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Is Sugar-Free Making You Fat?

 Once upon a time sugar-free soda was the standard doctor recommended beverage for dieters and diabetics. Artificial sweeteners such as saccharin appeared in “no-cal” sodas like Tab® and were considered to be important tools in the fight against weight gain and excess sugar intake. Since then, thanks to a parade of sweeteners from aspartame to sucralose, and the misguided advice of many diet gurus, the diet soda industry has skyrocketed. But alarmingly, so has the American waistline. As we tip the scales into an obesity epidemic we’re ironically slurping more and more diet soda than ever before. How can this be?

Not too long ago researchers concluded that people who routinely drink diet sodas and other artificially sweetened beverages don’t really make much of a dent in weight-loss. In fact, most sugar-free soda drinkers generally have as little success as those who drink regular sodas. But recently researchers believe there may be another hitch. Not only is your diet soda not helping, it may actually be making you fat.

According to a recent piece by Perdue University’s Dr. Susan Swithers in Trends in Endocrinology and Metabolism, numerous studies have shown a link between the consumption of artificially sweetened beverages and not only weight gain, but also metabolic syndrome – a cluster of conditions that can increase the risk for diabetes, stroke, and heart disease. She believes there are a number of intricate mechanisms at work affecting metabolism including a reduction in the body’s ability to regulate weight and energy. Through our physiological reaction to the “taste” of sweet, we may actually be sabotaging our weight loss efforts.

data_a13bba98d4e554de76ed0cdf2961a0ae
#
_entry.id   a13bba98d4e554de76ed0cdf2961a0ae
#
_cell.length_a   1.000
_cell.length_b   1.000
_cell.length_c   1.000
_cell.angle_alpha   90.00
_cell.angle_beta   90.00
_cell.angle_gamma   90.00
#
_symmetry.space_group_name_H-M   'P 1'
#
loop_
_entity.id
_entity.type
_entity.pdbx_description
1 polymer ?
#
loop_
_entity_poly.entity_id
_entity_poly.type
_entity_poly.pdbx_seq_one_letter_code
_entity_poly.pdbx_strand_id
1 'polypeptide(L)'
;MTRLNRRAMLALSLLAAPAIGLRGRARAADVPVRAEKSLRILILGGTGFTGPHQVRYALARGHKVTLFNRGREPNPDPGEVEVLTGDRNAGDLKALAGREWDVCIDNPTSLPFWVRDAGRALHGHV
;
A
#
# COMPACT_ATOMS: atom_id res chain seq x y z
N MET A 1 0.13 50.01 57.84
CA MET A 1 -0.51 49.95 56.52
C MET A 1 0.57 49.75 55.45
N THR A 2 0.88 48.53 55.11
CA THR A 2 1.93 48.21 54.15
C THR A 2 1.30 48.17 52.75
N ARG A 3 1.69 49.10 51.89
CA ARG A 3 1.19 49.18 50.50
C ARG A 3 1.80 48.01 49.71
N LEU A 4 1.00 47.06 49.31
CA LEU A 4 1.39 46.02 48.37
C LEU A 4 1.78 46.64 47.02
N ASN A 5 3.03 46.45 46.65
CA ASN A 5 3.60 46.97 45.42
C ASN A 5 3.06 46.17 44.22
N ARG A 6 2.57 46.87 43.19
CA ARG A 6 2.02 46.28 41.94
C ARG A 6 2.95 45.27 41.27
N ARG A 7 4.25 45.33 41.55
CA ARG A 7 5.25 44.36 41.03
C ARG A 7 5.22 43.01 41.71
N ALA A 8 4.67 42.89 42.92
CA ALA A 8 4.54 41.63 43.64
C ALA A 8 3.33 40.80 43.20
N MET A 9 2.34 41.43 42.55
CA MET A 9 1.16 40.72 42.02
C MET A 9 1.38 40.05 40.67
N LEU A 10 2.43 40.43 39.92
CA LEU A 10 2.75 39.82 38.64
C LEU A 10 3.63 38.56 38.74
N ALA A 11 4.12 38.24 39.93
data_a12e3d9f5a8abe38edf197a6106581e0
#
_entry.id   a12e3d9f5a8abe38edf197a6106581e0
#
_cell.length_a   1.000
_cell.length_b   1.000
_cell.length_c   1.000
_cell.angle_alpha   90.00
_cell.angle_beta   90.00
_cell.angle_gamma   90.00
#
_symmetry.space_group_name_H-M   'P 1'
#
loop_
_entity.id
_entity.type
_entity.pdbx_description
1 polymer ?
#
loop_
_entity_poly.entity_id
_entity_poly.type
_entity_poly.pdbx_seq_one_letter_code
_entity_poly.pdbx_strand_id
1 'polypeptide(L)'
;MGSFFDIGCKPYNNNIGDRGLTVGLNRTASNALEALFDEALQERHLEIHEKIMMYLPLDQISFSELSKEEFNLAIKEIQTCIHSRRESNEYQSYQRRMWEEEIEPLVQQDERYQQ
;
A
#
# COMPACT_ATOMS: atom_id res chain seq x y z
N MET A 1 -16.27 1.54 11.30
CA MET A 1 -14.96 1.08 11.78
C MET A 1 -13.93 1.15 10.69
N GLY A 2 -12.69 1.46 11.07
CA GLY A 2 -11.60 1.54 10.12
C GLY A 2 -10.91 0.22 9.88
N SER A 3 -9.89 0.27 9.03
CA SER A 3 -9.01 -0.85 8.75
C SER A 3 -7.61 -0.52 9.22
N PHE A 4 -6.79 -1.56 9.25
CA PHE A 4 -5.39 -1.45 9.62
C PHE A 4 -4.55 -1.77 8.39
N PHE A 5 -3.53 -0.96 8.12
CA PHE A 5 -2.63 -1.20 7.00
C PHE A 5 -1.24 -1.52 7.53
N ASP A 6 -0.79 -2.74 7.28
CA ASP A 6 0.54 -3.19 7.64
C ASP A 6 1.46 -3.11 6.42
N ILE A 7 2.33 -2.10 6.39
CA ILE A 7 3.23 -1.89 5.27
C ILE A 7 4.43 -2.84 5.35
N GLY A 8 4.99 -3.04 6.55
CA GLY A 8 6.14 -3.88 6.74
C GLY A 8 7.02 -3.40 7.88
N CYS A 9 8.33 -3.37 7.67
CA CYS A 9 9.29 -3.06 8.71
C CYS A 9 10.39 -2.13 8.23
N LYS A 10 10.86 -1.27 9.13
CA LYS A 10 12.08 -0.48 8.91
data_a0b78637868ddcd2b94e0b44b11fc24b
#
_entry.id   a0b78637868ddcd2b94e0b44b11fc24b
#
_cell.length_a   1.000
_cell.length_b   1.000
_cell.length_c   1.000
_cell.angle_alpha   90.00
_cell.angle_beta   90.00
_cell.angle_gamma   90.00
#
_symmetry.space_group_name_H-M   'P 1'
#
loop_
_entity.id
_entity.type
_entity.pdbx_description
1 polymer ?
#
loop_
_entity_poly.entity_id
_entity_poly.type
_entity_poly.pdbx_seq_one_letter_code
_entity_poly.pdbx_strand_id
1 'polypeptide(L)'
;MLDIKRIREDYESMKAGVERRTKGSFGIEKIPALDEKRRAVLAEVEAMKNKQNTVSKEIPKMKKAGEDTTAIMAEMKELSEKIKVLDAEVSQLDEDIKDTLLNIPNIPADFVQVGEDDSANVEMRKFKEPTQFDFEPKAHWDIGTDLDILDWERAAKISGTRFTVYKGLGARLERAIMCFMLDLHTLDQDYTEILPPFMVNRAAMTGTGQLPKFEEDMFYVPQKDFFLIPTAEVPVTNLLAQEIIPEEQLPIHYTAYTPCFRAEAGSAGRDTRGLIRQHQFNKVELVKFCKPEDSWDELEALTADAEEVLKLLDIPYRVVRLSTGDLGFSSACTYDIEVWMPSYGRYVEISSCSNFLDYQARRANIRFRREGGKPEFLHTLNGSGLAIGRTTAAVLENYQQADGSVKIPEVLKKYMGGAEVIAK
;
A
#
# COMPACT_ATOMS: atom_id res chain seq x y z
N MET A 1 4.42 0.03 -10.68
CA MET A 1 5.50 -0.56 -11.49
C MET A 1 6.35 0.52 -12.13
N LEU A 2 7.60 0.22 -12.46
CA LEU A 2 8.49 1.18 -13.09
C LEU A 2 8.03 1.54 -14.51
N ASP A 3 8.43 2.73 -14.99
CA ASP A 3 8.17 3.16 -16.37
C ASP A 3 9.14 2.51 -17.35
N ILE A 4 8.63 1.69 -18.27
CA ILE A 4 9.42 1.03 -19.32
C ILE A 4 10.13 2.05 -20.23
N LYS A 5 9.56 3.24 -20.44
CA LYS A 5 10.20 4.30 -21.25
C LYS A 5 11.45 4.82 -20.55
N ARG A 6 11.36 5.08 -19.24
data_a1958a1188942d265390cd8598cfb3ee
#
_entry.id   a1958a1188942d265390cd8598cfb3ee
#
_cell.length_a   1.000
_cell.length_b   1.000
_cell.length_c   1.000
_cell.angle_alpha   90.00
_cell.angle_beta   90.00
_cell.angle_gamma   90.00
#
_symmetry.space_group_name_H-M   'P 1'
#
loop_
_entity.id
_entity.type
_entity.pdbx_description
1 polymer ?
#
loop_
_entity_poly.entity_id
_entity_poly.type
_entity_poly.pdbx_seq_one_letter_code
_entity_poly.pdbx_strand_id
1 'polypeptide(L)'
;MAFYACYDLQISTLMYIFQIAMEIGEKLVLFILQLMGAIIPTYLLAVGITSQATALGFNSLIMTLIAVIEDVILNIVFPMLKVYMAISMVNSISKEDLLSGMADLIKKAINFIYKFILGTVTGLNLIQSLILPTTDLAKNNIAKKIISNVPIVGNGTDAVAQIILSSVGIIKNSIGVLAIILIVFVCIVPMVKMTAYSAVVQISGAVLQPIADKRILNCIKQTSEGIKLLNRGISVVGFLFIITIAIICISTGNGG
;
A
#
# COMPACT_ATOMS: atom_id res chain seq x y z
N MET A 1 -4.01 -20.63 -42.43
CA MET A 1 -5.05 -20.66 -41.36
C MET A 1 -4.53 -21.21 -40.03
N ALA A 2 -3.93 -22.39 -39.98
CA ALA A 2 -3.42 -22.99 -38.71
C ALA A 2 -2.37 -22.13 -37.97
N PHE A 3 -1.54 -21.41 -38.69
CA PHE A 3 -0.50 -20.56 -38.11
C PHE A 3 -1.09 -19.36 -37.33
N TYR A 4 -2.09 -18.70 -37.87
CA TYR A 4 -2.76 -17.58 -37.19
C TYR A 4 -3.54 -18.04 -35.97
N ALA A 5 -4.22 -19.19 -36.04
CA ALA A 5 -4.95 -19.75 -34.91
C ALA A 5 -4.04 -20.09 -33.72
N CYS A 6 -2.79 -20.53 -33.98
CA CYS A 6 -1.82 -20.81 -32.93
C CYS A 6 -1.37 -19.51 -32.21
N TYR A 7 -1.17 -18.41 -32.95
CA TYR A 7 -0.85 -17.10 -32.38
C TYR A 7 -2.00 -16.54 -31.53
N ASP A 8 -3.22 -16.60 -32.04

Although some studies have associated immediate weight loss in teens who switched from sugar-laden sodas to sugar-free counterparts, it’s believed that in the long term, people who drink diet sodas on a daily basis may actually be setting themselves up for weight gain down the road. If scientific claims of toxic effects in artificial sweeteners aren’t enough to deter users, perhaps diet soda’s ironic counter productivity might do the trick. Still, if you must imbibe, sugar-free is probably the healthier choice for most. However, opting for naturally sugar-free beverages like water and iced tea should really be the ultimate goal for those in the market to shed pounds and stay healthy. After hearing expert testimony that amounted to a primer on school finance, the committee is proposing that the state adopt a unified approach to paying for schools that would clarification apply the same indicators of need to all 1

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Sharon Richter, RD
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Phone: 212.977.7779

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